Initial reports said the poultry plant fire appeared to have been sparked by an explosion caused by leaking ammonia, a chemical kept pressurized as part of the cooling system in meat processing plants. The fire broke out during a shift change when about 350 workers were at the plant.
The plant’s owner and managers have been taken into police custody while a special Cabinet investigation team looks into the causes of the disaster, according to state broadcaster CCTV and other Chinese media.
George said ensuring that exits are unlocked and unimpeded is the responsibility of local government safety officials. But she said they rarely bother to carry out checks and compliance is largely left to factory managers.
“The law requires a safe working place, but these employers are under little pressure to ensure that,” George said.
China has a raft of laws on workplace safety, but they are often vague and enforcement is lax, said Geoffrey Crothall, spokesman for Hong Kong-based China Labor Bulletin, which also monitors industrial conditions.
He said that in addition, industrialists are often linked in a web of corruption and cronyism with local bureaucrats. Departments responsible for safety are frequently underfunded and enjoy little authority, Crothall added.
“In most cases, safety officials only get active after the fact. They have few real incentives to go out and find problems. They prefer to be inert,” he said.
Jilin province, where the plant was located, has ordered a wide-ranging crackdown on fire safety violations and checks on mines and industries dealing with fireworks and dangerous chemicals.
The poultry plant is one of several in the area where chickens are slaughtered and then quickly cut up into pieces and shipped to market. The process takes place in near-freezing conditions and plants are usually built with large amounts of flammable foam insulation to keep temperatures constant.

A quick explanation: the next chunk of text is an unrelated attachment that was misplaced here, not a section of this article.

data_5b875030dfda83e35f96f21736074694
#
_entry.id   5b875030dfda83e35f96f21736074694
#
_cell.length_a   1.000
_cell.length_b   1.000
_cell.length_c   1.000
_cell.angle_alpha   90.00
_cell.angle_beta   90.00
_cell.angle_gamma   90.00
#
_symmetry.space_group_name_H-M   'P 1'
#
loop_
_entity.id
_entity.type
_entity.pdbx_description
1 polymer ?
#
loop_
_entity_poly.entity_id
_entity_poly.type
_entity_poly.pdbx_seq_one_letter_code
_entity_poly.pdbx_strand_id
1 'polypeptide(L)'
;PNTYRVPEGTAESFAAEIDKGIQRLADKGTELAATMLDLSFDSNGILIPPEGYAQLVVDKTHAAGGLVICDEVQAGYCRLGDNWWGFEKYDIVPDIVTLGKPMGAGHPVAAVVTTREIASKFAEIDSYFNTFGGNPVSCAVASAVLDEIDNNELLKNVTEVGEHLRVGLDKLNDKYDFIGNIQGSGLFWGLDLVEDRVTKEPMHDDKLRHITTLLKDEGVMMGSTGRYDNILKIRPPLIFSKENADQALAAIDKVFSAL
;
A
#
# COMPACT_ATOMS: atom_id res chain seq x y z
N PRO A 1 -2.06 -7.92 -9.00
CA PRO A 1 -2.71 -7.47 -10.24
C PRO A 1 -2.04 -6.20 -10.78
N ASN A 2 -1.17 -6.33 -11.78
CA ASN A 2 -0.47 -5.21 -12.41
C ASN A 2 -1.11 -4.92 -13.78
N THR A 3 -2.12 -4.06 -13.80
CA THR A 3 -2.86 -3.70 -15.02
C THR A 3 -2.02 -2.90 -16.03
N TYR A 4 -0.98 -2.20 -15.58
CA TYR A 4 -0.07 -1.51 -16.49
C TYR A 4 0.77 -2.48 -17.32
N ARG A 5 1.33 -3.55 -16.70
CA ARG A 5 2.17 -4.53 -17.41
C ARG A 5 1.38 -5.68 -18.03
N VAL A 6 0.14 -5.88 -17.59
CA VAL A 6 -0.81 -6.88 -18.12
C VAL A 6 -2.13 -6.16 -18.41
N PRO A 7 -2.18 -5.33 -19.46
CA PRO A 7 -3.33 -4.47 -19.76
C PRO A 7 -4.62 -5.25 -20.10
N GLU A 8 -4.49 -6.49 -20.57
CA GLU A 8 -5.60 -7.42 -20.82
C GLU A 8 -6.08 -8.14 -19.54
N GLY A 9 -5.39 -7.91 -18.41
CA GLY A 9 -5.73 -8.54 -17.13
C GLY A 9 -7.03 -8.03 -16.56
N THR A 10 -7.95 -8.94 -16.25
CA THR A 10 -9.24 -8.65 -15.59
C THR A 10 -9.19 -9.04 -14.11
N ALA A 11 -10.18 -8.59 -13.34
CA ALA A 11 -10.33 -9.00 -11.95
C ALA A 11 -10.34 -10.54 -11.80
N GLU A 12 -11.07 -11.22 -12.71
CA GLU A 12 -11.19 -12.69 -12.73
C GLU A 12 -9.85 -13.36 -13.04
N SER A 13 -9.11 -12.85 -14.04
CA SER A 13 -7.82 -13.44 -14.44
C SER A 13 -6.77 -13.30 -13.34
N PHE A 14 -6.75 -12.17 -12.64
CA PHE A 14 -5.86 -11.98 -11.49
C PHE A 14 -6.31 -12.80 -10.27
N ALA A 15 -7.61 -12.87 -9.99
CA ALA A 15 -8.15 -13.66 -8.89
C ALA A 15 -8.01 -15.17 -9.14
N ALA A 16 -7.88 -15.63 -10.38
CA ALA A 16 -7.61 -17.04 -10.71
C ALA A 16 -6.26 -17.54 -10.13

Established in 2009, Jilin Baoyuanfeng produces 67,000 tons of processed chicken per year and employs about 1,200 people. It serves markets in 20 cities nationwide and has won numerous awards for its contributions to the local economy, according to online postings. The plant is located outside the city of Dehui, a poultry centre about 500 miles (800 kilometres) northeast of China’s capital, Beijing.
In addition to the 119 dead, several dozen people were being treated for burns and for inhalation of toxic gases such as ammonia.
Chinese workers have little power to demand safety improvements because they cannot effectively unionize. China has only one official Communist Party-controlled trade union, whose local branches work closely with officials and company management.
Chinese statistics show a gradual decline in the number of industrial accidents, but the death toll remains alarmingly high. The State Administration of Work Safety said worker deaths fell from 79,552 in 2010 to 75,572 in 2011, before dipping by another 5 per cent last year.
The US, which has a population less than one-quarter the size of China’s, reports less than 5,000 work-related deaths per year.